Column: LeBron James will need more help than he got in Cleveland if Lakers want to compete in the West
When LeBron James returned to Cleveland eight years ago as a member of the Miami Heat, he was reviled. When he came back Wednesday night, he was celebrated. The difference? The wine-colored banner celebrating the 2016 NBA championship that hangs in the rafters at Quicken Loans Arena.
That spring, James delivered his city a championship.
It’s the defining moment of his time in Cleveland, an accomplishment that took the sting out of him leaving for Los Angeles two years later. But it wasn’t the most impressive thing he did while in town.
Taking the Cavaliers to last year’s Finals — where they were promptly swept by Golden State — looks more improbable every day, especially when you see his old team try to win without him, losing Wednesday for 14th time this season, this time 109-105 to the Lakers.
These Cavaliers, with an NBA-worst two wins, haven’t turned over much of their roster from last year’s Eastern Conference champs. And if LeBron could lead that team deep into the playoffs, couldn’t he do it with the Lakers?
The fact the he’s LeBron James is still the best argument.
“…There’s no doubt about it, he’s a special player. He’s been a winner everywhere he’s gone.”
Seeing James play against the backdrop of his old team makes it seem so obvious. Even if the Cavaliers had Kevin Love and George Hill healthy, they’re still not a very good team even though only two players who scored in Game 4 of the Finals last season — James and Jeff Green — are no longer on the Cleveland roster.
In James’ absence, the team fired its coach. The Cavaliers sent shooting guard J.R. Smith home after he said the team was tanking. Things were so bad, Drew was even asked if he was coaching to win games.
That’s what he left behind. What does he have now? That’s still hard to know for sure.
Rival players and opposing scouts still aren’t sure if this Lakers team is any good, and nights like Wednesday show why that is.
The Lakers, knowing that Cleveland would play with energy, didn’t match it. They got beat on the boards, letting Tristan Thompson grab 10 offensive rebounds. They didn’t consistently compete defensively, half-heartedly closing on shooters and failing to even get a hand up on other occasions.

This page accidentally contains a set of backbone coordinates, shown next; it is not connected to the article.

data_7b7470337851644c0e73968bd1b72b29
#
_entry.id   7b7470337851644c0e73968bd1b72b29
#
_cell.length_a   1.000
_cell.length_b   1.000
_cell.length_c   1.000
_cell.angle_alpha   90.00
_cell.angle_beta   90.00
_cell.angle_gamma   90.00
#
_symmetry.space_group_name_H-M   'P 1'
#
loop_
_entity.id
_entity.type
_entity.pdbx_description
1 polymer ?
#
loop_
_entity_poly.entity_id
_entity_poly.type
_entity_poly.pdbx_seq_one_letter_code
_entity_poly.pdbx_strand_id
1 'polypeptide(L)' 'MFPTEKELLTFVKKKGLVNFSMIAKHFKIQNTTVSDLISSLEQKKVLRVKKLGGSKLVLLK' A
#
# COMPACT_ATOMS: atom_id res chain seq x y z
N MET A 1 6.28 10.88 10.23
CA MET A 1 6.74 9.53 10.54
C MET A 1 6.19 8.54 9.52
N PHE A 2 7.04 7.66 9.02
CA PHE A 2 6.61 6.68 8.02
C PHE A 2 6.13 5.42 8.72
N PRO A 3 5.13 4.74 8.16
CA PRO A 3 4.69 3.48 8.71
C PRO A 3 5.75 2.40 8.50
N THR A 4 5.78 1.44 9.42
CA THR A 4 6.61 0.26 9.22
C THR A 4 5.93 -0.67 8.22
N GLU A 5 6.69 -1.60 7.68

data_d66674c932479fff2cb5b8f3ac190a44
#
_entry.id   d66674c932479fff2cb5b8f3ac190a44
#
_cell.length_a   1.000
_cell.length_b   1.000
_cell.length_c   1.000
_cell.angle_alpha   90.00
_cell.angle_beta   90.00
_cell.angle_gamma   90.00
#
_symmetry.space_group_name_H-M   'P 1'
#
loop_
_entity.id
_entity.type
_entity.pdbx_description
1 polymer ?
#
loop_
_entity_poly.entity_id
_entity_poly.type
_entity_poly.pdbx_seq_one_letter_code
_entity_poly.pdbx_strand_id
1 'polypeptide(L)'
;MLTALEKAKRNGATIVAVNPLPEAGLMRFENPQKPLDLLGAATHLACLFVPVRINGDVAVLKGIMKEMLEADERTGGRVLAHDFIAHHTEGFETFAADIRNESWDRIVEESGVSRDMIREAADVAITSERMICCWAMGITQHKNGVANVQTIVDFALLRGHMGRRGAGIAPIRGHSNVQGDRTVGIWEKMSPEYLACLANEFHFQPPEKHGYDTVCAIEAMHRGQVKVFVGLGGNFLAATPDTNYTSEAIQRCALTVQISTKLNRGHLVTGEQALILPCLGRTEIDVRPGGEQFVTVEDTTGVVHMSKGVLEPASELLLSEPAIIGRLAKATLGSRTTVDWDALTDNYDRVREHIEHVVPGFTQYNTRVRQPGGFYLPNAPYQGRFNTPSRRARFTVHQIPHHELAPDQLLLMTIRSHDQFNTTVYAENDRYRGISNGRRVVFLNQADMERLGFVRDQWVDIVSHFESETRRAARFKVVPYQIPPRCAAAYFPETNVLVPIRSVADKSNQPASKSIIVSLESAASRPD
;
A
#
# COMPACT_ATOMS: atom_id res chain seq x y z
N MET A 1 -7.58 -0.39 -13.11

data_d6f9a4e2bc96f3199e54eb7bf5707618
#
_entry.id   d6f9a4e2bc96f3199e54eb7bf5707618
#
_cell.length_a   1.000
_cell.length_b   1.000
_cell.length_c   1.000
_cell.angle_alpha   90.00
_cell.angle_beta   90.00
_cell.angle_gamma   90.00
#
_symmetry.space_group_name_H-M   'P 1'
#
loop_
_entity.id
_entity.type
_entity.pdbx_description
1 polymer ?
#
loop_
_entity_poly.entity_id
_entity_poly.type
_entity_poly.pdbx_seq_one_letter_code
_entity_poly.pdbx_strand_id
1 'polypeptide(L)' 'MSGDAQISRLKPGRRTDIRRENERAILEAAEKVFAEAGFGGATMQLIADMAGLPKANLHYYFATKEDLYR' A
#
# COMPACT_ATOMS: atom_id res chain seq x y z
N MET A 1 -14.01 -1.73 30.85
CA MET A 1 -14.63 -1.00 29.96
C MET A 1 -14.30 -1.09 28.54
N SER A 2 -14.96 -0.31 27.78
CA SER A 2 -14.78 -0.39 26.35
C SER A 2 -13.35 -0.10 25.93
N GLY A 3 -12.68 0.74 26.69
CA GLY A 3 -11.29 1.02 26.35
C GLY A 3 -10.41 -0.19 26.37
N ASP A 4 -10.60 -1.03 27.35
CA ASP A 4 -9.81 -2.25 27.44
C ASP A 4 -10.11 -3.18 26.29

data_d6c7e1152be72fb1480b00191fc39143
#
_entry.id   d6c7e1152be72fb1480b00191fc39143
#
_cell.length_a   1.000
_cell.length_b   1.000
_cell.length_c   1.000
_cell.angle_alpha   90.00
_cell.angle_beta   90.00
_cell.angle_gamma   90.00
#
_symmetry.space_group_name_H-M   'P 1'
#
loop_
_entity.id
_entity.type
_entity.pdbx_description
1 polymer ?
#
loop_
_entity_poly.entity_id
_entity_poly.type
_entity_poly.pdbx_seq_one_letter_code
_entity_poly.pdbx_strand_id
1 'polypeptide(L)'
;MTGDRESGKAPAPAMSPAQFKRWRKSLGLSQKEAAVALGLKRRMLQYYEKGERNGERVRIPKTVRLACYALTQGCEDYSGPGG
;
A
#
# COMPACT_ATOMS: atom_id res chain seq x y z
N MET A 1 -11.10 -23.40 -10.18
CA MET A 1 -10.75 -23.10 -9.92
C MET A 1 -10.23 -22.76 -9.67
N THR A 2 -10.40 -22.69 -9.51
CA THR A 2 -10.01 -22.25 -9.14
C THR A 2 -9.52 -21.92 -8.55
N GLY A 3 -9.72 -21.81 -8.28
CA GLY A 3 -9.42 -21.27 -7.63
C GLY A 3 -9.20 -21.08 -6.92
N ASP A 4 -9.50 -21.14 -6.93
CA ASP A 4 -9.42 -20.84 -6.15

They were sloppy with the basketball, didn’t create turnovers and botched a late-game defensive possession that gave Kyle Korver, a marksman, a clean look at a game-tying three-pointer that, fortunately for the Lakers, he missed.
That was all bad.
But the Lakers also created many easy baskets, albeit against one of the worst defenses in the NBA. They came back from eight points down midway through the fourth quarter. They closed out a win on the last game of a road trip, and with a holiday waiting for them on Thursday, that’s not very easy to do.
When he left the game in the first half, the Lakers went down by 11, and he was the one orchestrating the comeback, hitting a three, getting an assist, grabbing rebounds and making layups to tie the game. And in the fourth quarter, it was James who scored eight straight points to put the Lakers in position to win.
The real glimmers of optimism came from Lonzo Ball, who attacked the rim with an aggression that coach Luke Walton called one of his favorite aspects of the game.
Kyle Kuzma knocked down a clutch fourth-quarter three-pointer, and JaVale McGee had big plays on both ends of the floor in crunch time.
James might be able to drag the Lakers to the playoffs this season if those other pieces don’t fully contribute.
But it’d be a whole lot easier if they did.
James didn’t need much to get Cleveland to the NBA Finals a year ago, but that was in the Eastern Conference, where the competition is lesser than in the West.
This year, his first in the West, it’ll take more.
“He’s shown he can carry a ball club” Drew said.
It’ll be easier, though, if James doesn’t have to.
Go beyond the scoreboard
Get the latest on L.A.'s teams in the daily Sports Report newsletter.
You may occasionally receive promotional content from the Los Angeles Times.